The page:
1. Connect one lamp and the battery pack so the lamp will glow. How bright is it (dim, blinding, choose your adjective carefully)?
2. Try the other lamp. Does it glow as brightly as the other does? What can you say about their resistances?
3. The maximum specifications for the #222 light bulbs used in this exercise are: 2.25V, 0.25A. What are the resistances of each lamp? What is the maximum power each can dissipate before each burns out? According to your answer, what should happen if you connect just one light bulb across the battery pack?
4. Connect the two lamps in series. Draw the circuit. Explain what you observe in terms of the brightness of the lamps.
5. Connect the two lamps in parallel. Draw the circuit. What do you observe? Explain what you observe.
6. In the box you will find two resistors, one with a clear plastic covering and the other which is black. Describe a way to tell the resistance of each relative to a lamp (bigger or smaller than a lamp). Draw the necessary circuit(s).
7. What is the relative resistance of the one with the clear plastic cover?
8. What is the relative resistance of the one with the black cover?
9. Make a light dimmer out of the variable resistor (“pot”), lamp and battery. Draw the circuit.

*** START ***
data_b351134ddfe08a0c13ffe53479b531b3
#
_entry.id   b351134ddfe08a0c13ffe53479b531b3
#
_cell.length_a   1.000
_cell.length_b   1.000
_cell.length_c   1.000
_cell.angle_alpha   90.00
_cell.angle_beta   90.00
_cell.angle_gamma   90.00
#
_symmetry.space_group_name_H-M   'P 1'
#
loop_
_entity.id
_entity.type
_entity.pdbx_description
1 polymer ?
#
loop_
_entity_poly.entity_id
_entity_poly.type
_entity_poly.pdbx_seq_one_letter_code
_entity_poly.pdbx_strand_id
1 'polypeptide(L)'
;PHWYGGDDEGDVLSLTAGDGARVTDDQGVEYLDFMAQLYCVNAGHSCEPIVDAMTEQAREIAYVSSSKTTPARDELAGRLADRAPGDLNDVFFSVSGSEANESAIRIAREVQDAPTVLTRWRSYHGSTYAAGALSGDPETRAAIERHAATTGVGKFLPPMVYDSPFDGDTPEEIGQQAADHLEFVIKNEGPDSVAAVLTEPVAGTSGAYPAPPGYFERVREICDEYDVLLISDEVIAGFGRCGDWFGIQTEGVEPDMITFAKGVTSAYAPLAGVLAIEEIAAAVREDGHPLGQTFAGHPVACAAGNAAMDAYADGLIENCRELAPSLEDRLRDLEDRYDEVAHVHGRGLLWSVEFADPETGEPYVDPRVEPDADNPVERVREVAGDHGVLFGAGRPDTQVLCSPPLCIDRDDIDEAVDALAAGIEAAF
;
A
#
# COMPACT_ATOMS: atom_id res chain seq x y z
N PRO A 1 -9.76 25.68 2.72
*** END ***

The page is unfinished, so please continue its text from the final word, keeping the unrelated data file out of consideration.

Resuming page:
10. We will now use the blue volt-ammeter in the box to calculate the resistance of the resistor with black and brown bands painted on it. Connect the resistor to both terminals of the battery. Slide the bar on the volt-ammeter until the V is visible. Connect the central connector of the meter to one side of the resistor. The other side of the resistor should be connected to one of the connectors on the right hand side. The number below the connector tells you the maximum voltage in volts that the meter can accurately read for that connector. If the meter needle goes off scale to the left, switch the leads. If the meter needle goes off scale to the right, go to a higher maximum voltage connector. Measure the voltage drop across the resistor.
11.Slide the bar so that the A is visible. Connect the battery, ammeter and resistor in series. If the meter needle goes off scale to the left, switch the leads. If the meter needle goes off scale to the right, go to a higher maximum current connector. Measure the current through the resistor.
12. Using the measured voltage drop across the resistor and the current through the resistor, calculate the resistance, in Ohms, of the banded resistor.